As we moved into March life was getting unbelievably hectic.  Fine, I’d made my decision.  I was totally comfortable with it.  But that didn’t take away from my need plan my life so that this wasn’t going to be a bad financial disruption.  I had bought a copy of the DVD, The Secret, for my associate, Ricardo, and we were watching it at his home.  It’s all about the power of visualization.  I had got it for him but I took the message to heart.  I needed to visualize exactly how I was going to power through this to the outcome I wanted.  So I started putting lots of energy into that.  At the same time I was trying to work as hard as I could to 1) make sure my existing clients were all where they needed to be when I took my hiatus and 2) that I had some business to look forward to when I was able to come back to work.

Other things were happening; signs that I truly had made the right decision.  After my visit to CT in February, my Dad had come to the conclusion that his new guide dog really needed walking every day, something he could not do.  So he asked my sister to do it.  My sister and my Dad have had almost no relationship for decades.  Now they were seeing each other everyday – and talking – and communicating.  I never thought I would see this happen.  Some things with my associates that were real question marks suddenly just resolved themselves.  All of a sudden after years of effort, we were seen new business being developed by people other than me and in places other than New Mexico. And on top of it, totally unasked for, a financial benefactor offered to provide me with financial support for the period when I couldn’t work and had the extra expenses for being in CT.  A huge psychological burden lifted.

We had our trip to Europe coming up and I wasn’t excited.  I should be working.  Even with the benefactor, I should be doing everything in my power to make sure the business would be in good shape.  Up until the night before we left, I was working and when we got on the plane I had done virtually nothing to be ready for our trip.

It’s Becoming Reality

The chaos leading up to the trip was ultimately very beneficial.  I was in fact tying up lots of loose ends with my business and getting things into position to go on autopilot for the period that I was to be down.  The vacation itself was great.  I really wasn’t thinking about anything other than what we were doing which was a blessing.  On the flight back, my mind turned back to what was about to occur.

My associates and I made a decision to make a public announcement via our E-Letter of my unavailability during the surgery and recovery period.  Our list is around 1000 and I must have had close to a hundred emails expressing support not to mention all the expressions of support from friends, clients and associates.  It has been very humbling and touching.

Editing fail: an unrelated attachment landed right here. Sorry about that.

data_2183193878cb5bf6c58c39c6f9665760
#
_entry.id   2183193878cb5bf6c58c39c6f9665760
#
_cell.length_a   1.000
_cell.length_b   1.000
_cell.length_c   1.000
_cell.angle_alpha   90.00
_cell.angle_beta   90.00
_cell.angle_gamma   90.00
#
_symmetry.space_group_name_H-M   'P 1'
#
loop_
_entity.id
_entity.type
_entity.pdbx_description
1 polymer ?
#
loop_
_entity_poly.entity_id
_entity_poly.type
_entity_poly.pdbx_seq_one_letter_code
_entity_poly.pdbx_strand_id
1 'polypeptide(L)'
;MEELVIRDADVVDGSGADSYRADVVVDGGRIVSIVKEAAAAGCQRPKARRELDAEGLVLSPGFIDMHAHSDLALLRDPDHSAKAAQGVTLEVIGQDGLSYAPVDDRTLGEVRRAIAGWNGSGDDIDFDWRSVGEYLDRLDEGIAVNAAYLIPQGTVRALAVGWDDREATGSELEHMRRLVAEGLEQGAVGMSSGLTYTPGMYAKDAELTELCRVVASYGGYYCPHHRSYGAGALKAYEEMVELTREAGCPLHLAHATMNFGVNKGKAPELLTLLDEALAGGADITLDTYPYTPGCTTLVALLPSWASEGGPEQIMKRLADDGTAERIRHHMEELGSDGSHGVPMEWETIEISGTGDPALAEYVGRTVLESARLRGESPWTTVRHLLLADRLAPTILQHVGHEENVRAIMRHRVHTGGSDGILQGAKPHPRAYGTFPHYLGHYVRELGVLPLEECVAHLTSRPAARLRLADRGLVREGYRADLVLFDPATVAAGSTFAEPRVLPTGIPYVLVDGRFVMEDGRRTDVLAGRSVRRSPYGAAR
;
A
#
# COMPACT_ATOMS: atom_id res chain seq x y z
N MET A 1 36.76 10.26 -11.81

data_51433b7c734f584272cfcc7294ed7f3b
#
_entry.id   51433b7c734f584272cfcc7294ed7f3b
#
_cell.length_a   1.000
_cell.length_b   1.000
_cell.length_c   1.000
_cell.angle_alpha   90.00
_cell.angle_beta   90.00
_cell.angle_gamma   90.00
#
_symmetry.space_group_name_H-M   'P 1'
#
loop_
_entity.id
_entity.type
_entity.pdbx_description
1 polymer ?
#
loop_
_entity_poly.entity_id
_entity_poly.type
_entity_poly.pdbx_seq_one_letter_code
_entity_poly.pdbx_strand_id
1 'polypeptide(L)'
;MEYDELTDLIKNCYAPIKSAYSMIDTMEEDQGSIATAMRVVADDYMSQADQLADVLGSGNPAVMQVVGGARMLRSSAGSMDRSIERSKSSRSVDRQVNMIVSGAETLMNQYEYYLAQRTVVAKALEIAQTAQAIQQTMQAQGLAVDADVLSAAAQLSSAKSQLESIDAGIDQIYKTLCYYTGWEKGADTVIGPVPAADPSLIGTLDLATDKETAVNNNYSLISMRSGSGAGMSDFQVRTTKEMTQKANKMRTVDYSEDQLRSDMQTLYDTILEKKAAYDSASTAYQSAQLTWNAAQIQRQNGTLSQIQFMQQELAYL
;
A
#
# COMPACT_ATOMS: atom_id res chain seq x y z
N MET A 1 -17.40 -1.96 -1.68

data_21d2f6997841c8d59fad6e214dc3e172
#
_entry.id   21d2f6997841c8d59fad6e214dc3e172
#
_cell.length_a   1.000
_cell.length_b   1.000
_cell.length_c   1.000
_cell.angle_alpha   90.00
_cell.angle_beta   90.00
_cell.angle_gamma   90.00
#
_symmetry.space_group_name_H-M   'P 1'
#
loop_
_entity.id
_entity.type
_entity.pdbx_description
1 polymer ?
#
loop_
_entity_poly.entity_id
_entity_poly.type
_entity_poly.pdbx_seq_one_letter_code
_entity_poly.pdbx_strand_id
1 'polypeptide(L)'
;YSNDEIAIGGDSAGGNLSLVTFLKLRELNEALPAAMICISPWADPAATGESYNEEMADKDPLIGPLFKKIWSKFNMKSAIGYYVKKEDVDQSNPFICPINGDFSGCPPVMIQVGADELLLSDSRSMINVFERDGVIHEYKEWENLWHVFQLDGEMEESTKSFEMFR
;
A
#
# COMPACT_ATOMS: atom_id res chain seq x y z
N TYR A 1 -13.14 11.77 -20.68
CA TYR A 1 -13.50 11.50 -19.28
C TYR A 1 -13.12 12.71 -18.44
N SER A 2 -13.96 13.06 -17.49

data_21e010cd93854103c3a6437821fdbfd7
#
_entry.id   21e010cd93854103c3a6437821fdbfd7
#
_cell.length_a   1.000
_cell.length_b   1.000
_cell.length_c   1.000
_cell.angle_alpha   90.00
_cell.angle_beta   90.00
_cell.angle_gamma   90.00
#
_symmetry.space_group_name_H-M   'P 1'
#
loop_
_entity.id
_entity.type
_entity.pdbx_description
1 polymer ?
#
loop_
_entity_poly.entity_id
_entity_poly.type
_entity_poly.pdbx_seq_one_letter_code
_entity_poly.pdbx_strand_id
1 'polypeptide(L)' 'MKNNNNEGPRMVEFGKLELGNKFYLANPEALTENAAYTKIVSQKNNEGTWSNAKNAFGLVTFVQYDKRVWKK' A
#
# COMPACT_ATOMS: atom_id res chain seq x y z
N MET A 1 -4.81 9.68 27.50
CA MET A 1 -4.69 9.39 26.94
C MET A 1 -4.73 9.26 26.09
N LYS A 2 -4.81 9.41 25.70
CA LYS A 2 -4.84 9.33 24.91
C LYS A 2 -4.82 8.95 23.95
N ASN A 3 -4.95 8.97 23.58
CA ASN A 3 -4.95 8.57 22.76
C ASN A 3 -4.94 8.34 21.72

My associates were doing a phenomenal job.  We have new business opportunities being lined up for following the surgery.  All the client work is in good shape.  We had a financial hiccup with a lot of slow paying receivables that put Wife and I into a little panic.  But with the help of our associates we put that to rest.

Wife and I did a lot of talking – a lot of making sure we were on the same page and were OK with the decision.

More miracles within the family – my father prodded me about making sure my sister had the proper support over the first few weeks after the surgery when there is the necessity of a highly disciplined regime of anti-rejection drugs she needs to be taking.  This leads to me calling my older brother and asking for help that is gladly given…I don’t thing we’ve talked in over a year.  We have a conference call with my two brothers, my father and I.  We haven’t had this kind of discussion I think ever.  My Dad is incredibly relieved that my older brother is going to following my younger brother coming to CT to provide support – and they haven’t had a very good relationship either.  My younger brother is providing more and more emotional support to me.  My sister is showing that she is truly committed to doing what she will have to do after the surgery.

Finally there isn’t a whole lot left to do other than pack and make my way to Connecticut.  No more thinking or planning.  Everything associated with everyday life has been programmed into the autopilot and set on its way to a point in the future when I will rejoin it.  It is a very, very odd feeling.  I’m mix of emotions and feelings from blissfully spiritually to fear of the unknown a potential end to it all.  And I’m on the plane to Connecticut.  It is happening.

Crisis Averted